Bridgerton season 1 introduces Golda Rosheuvel as Queen Charlotte – but why did Netflix add a character who doesn’t appear in the books?
Bridgerton featured Golda Rosheuvel as Queen Charlotte – a character who doesn’t actually appear in the original books by Julia Quinn. Set in London during the Regency Era, Bridgerton is an unusual vision of British history. Where traditional period dramas focus on the men as the power figures, in this version of British society it’s quite clear there is more of a matriarchy, with women occupying the positions of power and making the key decisions for their households.
This matriarchy is dominated by Queen Charlotte, who stands at the center of the spinning wheel that is Regency society, and her expressions of favor and displeasure will determine the status of a girl throughout the season. Daphne’s story truly begins when the Queen pronounces a remarkable judgment upon her. This declares Daphne the diamond of the season, with every man around casting their eye to her, while every other woman considers her their chief rival. And yet, surprisingly, all this doesn’t happen in the original novels by Julia Quinn; in fact, Queen Charlotte doesn’t actually appear at all.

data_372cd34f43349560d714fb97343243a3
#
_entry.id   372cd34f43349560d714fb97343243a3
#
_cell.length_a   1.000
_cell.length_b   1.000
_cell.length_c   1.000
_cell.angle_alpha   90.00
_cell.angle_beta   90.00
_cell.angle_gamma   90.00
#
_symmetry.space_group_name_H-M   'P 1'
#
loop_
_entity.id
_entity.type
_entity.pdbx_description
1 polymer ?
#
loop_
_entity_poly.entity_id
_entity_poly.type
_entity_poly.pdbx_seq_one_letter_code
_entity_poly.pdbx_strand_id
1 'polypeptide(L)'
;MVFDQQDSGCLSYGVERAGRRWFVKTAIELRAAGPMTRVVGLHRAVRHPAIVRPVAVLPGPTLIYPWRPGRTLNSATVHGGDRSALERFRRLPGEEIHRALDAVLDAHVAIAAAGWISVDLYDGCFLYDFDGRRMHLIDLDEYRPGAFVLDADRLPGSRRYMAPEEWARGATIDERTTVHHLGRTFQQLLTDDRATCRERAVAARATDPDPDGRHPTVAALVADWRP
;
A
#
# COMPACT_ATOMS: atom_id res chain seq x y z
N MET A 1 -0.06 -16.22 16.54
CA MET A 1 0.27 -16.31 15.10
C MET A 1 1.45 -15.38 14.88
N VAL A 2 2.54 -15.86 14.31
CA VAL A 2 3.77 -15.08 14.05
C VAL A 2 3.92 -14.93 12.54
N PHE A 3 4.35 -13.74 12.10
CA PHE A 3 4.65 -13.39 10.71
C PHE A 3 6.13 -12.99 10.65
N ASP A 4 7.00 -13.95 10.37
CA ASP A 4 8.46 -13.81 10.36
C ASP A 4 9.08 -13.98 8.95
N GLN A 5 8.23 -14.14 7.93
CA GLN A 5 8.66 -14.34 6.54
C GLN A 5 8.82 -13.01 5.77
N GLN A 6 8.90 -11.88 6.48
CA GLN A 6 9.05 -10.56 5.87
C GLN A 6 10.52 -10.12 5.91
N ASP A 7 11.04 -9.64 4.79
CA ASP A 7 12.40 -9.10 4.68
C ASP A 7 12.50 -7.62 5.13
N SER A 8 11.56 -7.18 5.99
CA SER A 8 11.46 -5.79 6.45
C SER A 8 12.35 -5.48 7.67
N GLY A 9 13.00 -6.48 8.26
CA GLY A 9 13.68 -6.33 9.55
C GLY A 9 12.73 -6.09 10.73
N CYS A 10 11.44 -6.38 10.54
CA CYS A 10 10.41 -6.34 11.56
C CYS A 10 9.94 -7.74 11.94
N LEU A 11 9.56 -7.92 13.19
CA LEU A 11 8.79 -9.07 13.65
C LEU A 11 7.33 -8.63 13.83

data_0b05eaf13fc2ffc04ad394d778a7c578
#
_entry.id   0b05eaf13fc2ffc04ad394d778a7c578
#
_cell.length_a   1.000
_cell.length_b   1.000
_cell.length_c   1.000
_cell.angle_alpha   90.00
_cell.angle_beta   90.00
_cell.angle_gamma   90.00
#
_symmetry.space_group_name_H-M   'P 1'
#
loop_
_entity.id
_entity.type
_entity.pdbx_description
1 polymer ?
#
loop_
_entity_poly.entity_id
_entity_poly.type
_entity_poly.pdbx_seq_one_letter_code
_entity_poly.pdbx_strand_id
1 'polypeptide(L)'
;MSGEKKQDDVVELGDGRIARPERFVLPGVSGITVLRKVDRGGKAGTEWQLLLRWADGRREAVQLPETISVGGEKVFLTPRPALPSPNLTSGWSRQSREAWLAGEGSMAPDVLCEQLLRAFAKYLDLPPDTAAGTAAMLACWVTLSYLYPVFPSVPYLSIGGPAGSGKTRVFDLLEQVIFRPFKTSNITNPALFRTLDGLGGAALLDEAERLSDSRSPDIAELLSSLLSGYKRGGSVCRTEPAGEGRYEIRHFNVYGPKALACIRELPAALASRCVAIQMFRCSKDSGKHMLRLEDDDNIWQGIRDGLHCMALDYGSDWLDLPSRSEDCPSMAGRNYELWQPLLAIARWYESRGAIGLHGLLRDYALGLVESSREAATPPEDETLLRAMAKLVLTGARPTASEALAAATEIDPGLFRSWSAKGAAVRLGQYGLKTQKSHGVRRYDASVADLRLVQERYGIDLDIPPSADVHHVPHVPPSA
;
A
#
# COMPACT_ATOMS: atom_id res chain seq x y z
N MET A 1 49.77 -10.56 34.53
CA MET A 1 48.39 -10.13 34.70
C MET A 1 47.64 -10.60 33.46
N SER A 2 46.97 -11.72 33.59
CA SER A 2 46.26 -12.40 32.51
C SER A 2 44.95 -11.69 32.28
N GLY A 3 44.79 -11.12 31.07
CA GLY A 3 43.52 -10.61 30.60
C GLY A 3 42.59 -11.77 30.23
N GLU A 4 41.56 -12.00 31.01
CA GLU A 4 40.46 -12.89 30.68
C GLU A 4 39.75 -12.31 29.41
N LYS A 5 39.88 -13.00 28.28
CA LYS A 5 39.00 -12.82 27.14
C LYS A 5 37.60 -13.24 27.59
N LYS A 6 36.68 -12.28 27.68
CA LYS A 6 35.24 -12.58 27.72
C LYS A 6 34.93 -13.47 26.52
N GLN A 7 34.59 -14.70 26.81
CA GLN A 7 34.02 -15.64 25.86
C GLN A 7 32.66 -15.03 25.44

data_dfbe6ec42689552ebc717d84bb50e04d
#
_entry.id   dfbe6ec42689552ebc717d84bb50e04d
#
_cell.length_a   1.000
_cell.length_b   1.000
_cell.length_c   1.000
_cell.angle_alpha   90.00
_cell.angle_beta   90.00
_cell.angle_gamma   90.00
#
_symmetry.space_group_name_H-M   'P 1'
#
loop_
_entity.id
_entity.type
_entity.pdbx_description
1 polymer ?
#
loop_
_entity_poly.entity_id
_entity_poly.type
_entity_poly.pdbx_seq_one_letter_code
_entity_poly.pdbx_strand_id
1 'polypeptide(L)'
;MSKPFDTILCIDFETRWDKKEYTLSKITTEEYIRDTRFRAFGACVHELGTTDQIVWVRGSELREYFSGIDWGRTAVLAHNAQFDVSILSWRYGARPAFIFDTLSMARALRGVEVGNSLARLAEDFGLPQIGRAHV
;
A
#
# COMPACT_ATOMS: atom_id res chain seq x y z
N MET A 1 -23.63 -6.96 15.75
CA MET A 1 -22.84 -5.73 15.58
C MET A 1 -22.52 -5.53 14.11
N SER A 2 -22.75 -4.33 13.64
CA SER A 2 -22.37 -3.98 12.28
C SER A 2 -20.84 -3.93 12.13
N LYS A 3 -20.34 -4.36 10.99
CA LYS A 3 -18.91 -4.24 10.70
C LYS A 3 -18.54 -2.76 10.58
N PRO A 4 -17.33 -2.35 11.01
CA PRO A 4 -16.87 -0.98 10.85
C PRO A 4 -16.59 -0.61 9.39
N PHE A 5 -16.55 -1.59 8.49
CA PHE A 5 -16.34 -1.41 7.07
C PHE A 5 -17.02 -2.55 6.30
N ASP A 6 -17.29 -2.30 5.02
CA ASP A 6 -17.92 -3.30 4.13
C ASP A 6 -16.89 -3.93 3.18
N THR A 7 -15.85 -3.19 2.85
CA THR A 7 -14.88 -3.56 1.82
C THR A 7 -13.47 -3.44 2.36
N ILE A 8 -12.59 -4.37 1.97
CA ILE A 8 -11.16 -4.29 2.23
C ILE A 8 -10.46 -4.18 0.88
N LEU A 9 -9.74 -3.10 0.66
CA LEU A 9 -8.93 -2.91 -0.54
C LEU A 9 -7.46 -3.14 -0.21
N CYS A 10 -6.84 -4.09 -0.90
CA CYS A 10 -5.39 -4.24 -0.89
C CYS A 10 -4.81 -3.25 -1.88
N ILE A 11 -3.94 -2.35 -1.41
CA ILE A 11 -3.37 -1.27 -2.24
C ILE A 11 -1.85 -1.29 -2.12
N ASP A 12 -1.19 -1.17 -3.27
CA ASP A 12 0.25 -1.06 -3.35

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The introduction of Queen Charlotte serves to emphasize this sense of matriarchy, as well as to ground it in real life. Queen Charlotte really did run the country for a time due to King George’s ill health, and at some points in her life she did indeed dominate Regency society and the various balls. But there is, of course, another element to this; the idea of a Black woman seated on the British throne. Some historians do indeed believe Queen Charlotte was one of Britain’s mixed-race monarchs, and therefore a focus on the Queen introduces ideas of race and social justice into the narrative of Bridgerton.
Showrunner Chris Van Dusen considers Queen Charlotte to be the key to understanding Bridgerton‘s story. “Queen Charlotte opened up an entirely new world for us,” he told OprahMag. “What really struck me with the books from the beginning is that this was an opportunity to marry history and fantasy in a really exciting, interesting way. So in Queen Charlotte, that was the history. And then it was thinking of these fantastical scenes and situations to put her in that were really fun to write, too.” Queen Charlotte’s influence on society is referenced in a few key scenes, explaining why a Black man has become the Duke of Hastings, but audiences also get a terrible sense of fragility; in one scene, Simon points out that all these opportunities for advancement will go when the Queen herself dies. No doubt he will ultimately be proved right.
Julia Quinn herself considers the addition of Queen Charlotte to be absolutely inspired, and in fact she’s openly admitted she wrote a fan letter to Golda Rosheuvel thanking her for playing the role so well. “I go back and forth between wishing I had actually written her in the books and then being glad I didn’t,” she observed in OprahMag‘s interviews, “because I don’t know if I could have done as good a job.“
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